First use might be awkward. Despite the evident speed boost that comes with experience, we’re more at ease scanning linearly than around a circle. That’s especially true for content that is naturally ordered in a list. But that comfort level may not be so important when you look at actual use. Back in 1994, Bill Buxton wrote:
When a user is familiar with the layout of a menu, selection from a radial menu will be faster than selection from a linear menu. Callahan et al provide empirical evidence of this for eight-item menus. It is possible that a linear menu may be more suitable when there is a natural linear ordering to the menu items and a user must search the menu for an item before making a selection. Alternatively, a radial menu may be more suitable when there is a natural radial ordering of menu items. However,…the effects of organization disappear with practice. Callahan et al provide evidence that, for eight-item menus, even when menu items have a natural linear ordering, selection using a radial menu is still faster and less error-prone than selection using a linear menu.
Why the Renaissance Now?
Radial menus are starting to trend. Tap Path’s splashy menu button to spray out posting options in a 90 degree radius—a one-quarter radial menu. There’s even some experimentation on the web, where you can find the occasional jquery plugin for radial menus or a CSS3 clone of the Path radial menu.
But the expansive screens of tablets seem to be where radial menus have the most opportunity. Microsoft explored the radial menu’s potential in its never-released Courier tablet. Check out the proposed use of nested radial menus in the first part of this concept video for Courier.
Radial menus are great for touch. Part of this is simply experiential. There’s a subtle sense of magic to touching an object on the screen and seeing options sprout from your fingertip.
But it also works neatly with the touch-driven trend of pulling back on controls, buttons, switches, and menus. In the best touch interfaces, the content itself is the control. The information is the interface. Touch the data itself to manipulate it.
That’s why, while bold and useful, the radial menus in OneNote and Path don’t show off the best face of radial menus.
Liberate Radial Menus from the Button
Why do we have to tap a tiny patch of the screen in order to trigger the Path navigation or the OneNote contextual menu? This feels like a vestige of desktop conventions. Especially for large screens, seeking out and pecking at a small button takes effort and concentration. Big screens demand more finger freedom; big screens demand big gestures.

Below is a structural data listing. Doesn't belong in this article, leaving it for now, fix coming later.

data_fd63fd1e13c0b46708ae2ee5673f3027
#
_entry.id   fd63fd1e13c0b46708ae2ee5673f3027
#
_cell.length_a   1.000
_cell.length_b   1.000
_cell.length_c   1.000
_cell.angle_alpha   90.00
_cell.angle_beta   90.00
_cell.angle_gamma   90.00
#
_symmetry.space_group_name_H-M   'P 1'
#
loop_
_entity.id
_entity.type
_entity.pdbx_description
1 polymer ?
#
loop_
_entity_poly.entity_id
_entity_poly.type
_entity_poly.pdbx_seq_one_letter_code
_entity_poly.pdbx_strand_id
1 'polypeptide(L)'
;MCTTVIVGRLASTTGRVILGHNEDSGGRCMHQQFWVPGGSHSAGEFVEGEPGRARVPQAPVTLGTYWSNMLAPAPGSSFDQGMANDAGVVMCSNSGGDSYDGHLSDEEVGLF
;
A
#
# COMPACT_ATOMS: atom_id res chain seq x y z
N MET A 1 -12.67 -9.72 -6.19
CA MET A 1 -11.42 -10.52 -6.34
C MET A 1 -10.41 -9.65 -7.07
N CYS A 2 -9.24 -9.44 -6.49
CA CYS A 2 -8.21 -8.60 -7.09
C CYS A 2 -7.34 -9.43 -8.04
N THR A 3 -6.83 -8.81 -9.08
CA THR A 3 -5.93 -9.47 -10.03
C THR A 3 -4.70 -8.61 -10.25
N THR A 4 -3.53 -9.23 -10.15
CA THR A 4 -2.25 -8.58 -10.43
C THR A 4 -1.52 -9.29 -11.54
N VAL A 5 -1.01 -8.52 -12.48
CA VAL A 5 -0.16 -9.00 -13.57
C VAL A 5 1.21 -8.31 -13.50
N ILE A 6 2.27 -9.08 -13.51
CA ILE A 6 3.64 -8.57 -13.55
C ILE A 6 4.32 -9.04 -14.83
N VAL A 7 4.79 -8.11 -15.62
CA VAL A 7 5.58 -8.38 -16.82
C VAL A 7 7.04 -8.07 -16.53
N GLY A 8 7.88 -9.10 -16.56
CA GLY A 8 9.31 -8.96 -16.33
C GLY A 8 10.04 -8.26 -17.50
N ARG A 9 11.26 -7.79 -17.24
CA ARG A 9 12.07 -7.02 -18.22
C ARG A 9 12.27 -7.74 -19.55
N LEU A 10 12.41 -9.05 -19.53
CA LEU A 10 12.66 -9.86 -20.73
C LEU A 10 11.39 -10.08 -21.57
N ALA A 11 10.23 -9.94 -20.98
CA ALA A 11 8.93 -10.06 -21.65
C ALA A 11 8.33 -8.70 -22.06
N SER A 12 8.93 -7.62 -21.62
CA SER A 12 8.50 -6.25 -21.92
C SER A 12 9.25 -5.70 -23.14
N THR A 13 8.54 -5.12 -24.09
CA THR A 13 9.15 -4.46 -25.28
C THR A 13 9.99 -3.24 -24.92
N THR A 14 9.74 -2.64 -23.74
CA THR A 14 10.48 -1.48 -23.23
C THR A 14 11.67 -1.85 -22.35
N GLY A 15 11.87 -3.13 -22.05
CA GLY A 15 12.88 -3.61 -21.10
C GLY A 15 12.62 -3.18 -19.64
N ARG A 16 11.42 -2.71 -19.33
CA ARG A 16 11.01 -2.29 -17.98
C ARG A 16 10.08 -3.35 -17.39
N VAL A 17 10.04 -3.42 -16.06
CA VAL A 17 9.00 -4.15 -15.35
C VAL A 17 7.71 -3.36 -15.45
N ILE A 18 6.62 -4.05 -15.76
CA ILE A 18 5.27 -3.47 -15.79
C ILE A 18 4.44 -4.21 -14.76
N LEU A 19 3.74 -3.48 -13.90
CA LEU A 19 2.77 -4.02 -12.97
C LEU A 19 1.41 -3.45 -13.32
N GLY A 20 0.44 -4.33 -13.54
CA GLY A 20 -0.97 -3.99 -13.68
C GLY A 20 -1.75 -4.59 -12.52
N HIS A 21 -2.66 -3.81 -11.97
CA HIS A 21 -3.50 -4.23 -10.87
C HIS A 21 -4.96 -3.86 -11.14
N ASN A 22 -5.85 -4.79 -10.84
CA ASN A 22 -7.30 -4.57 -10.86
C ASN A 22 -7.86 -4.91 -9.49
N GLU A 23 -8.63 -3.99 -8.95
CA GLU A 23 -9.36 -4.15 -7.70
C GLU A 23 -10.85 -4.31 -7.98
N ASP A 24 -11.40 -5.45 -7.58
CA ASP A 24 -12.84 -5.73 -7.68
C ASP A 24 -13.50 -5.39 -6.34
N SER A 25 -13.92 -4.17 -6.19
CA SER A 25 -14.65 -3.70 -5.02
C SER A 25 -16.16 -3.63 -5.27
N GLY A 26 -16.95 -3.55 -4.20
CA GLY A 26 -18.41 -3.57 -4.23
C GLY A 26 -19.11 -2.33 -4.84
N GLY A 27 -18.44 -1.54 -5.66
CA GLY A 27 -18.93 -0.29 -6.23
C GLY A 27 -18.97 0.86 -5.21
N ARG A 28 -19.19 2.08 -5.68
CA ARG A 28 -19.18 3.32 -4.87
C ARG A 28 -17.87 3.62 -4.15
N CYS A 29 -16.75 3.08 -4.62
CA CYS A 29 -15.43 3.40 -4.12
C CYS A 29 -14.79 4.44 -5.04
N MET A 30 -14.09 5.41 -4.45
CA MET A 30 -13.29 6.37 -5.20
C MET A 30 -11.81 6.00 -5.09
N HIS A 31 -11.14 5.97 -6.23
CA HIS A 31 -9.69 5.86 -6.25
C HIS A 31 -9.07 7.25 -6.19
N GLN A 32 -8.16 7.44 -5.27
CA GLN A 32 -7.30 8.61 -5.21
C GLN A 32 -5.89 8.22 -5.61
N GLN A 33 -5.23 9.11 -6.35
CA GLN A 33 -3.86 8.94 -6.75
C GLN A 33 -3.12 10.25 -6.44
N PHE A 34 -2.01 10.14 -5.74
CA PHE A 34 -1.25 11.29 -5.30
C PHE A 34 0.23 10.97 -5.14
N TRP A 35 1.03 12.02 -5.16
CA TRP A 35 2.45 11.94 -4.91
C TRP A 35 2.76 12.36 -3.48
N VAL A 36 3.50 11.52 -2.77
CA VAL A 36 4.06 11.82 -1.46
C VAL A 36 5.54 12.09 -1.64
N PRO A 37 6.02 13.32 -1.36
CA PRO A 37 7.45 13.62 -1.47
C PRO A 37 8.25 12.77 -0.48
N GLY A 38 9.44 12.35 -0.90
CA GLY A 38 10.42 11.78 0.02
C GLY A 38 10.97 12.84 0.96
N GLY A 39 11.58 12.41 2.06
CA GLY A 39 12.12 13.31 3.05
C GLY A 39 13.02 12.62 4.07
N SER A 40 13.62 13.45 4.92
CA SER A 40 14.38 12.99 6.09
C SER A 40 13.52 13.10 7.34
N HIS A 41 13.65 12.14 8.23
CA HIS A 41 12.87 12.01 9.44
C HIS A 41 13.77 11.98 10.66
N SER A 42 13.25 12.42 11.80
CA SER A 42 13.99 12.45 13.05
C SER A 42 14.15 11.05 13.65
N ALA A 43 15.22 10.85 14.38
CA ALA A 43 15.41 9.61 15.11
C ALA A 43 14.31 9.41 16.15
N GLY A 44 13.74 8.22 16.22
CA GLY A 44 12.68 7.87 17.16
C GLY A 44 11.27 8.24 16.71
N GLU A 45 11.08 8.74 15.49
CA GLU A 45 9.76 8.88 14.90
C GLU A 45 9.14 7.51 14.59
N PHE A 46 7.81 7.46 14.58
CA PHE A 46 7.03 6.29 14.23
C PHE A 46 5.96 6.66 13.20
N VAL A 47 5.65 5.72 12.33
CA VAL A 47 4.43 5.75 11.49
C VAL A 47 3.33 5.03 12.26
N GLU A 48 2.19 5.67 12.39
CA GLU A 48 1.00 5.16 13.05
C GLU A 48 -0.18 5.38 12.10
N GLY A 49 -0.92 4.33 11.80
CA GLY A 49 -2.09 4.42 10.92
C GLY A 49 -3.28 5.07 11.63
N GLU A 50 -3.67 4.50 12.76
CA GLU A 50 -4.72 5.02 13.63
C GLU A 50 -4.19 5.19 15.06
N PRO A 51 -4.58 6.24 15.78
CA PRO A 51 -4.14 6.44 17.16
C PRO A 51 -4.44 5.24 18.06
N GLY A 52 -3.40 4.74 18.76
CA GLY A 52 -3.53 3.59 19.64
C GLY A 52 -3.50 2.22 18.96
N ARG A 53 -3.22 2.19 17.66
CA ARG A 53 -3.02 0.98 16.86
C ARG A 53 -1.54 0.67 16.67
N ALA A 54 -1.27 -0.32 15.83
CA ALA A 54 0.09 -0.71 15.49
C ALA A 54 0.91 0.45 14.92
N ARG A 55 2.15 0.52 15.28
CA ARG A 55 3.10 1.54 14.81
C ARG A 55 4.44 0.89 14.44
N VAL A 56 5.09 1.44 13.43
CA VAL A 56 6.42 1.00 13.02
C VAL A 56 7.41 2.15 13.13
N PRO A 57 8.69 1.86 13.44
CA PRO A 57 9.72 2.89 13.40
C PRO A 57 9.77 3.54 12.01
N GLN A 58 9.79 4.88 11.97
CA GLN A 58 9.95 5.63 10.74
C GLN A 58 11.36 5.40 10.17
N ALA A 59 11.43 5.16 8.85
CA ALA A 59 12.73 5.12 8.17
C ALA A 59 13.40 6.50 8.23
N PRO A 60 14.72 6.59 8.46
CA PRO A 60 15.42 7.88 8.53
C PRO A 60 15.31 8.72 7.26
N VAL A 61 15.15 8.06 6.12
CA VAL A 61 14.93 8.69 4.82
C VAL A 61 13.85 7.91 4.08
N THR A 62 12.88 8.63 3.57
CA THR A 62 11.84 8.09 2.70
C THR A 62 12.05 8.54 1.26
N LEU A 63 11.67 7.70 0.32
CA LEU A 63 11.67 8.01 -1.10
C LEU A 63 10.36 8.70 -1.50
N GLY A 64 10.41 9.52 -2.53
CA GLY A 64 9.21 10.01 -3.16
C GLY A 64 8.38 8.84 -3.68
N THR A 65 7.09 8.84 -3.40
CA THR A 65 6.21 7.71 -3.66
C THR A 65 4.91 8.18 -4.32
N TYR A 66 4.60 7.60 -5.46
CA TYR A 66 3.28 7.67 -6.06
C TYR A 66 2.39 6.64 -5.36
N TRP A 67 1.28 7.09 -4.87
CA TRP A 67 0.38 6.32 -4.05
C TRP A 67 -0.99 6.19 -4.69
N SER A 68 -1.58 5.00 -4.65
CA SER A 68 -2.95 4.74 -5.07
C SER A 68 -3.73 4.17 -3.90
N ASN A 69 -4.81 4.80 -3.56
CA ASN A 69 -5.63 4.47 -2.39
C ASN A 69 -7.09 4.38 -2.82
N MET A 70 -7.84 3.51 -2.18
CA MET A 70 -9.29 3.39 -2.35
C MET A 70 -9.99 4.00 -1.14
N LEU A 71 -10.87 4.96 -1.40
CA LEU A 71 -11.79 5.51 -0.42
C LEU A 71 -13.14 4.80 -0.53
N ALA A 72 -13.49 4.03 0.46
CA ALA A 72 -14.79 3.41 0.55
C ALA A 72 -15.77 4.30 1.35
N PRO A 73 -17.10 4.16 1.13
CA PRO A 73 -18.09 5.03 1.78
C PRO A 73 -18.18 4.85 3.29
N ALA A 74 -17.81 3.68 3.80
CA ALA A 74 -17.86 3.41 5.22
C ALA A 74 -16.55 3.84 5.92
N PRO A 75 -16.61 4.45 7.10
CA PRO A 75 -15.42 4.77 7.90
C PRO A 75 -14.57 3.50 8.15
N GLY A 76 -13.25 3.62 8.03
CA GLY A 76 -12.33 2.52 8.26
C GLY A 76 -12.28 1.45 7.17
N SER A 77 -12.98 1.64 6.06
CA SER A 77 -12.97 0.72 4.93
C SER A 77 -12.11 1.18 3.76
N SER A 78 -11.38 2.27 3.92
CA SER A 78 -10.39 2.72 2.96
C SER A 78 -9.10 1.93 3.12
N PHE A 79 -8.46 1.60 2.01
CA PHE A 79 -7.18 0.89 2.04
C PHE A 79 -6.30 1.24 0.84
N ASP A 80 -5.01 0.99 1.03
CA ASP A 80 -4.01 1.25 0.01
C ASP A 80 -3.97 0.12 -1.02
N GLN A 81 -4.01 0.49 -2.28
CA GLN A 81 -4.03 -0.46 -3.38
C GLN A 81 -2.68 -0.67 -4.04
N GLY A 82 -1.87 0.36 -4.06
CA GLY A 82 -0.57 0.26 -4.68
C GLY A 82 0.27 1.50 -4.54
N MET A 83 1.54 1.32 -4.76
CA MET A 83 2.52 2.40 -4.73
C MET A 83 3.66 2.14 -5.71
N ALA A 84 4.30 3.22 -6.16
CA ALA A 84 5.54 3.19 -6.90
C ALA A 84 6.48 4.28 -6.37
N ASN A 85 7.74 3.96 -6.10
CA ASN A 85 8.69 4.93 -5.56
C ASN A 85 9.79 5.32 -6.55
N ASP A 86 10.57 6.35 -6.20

Just as important, the action of tapping a button is removed from the item we want to work on. In almost every case: We don’t want to act on the button. We want to act on the content.
Contextual menus—which is where radial menus are at their best—should be triggered by touching the object you want to affect, or in some cases by touching an empty part of the canvas, probably with a long press. Many apps trigger contextual menus in this way, but it’s typically via linear lists, like popovers on the iPad. Radial menus may work better for you than popovers.
Don’t get me wrong; buttons aren’t evil. They are clear, visual calls to action. Every gesture requires an invitation, and buttons are an efficient way to draw people in, to invite them to touch. But so is the content itself. As we begin to create new conventions for touch interfaces, I suggest the trigger for contextual menus should be the object you want to work on, not a free-floating button.
That gives you the sense of direct interaction with the content. Even better, when you introduce broad canvas-wide gestures, that kind of interaction even allows eyes-free interaction. That gets back to the gesture-based nature of radial menus. As Bill Buxton observed nearly 20 years ago:
Unlike linear menus, marking menus can be operated “eyes free” because selection is based on direction of movement, not position. Hence, they are especially suited to tasks that require attention on other matters (e.g., transport control while watching video).
Radial menus may seem novel, but they aren’t new. It’s just that their time has come. This is more than fashion. This is good interaction design with a wealth of research behind it.